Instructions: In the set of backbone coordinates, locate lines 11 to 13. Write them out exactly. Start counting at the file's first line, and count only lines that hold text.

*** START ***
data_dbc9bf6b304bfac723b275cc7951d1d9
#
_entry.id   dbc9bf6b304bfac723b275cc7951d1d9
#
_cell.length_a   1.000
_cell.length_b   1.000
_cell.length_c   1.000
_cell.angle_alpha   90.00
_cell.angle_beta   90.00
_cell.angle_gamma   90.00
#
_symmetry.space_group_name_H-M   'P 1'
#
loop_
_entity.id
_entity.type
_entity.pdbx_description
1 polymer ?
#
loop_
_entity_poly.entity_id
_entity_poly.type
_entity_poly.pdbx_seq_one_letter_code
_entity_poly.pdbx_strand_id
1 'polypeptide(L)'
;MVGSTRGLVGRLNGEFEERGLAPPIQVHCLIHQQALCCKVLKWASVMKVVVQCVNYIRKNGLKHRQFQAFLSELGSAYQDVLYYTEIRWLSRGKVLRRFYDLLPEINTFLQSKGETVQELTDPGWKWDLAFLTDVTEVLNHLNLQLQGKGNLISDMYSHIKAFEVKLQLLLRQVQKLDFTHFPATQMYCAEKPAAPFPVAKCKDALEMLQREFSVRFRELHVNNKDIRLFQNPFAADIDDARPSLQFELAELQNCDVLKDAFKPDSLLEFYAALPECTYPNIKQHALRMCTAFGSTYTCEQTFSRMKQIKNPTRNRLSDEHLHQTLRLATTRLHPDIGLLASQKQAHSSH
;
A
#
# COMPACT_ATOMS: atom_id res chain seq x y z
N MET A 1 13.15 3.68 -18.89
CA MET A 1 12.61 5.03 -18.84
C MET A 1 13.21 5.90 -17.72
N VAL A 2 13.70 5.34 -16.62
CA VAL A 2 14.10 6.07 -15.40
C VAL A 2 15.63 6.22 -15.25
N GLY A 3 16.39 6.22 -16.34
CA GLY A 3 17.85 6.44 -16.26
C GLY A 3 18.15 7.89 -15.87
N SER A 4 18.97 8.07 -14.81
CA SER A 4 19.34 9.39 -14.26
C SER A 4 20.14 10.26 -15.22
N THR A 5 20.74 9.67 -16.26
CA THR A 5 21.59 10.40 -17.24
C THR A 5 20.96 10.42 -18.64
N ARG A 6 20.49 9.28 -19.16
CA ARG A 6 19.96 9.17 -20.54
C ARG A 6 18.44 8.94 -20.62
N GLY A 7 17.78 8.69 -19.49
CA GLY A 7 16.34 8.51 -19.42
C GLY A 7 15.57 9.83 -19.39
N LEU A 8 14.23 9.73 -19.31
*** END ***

#
_symmetry.space_group_name_H-M   'P 1'
#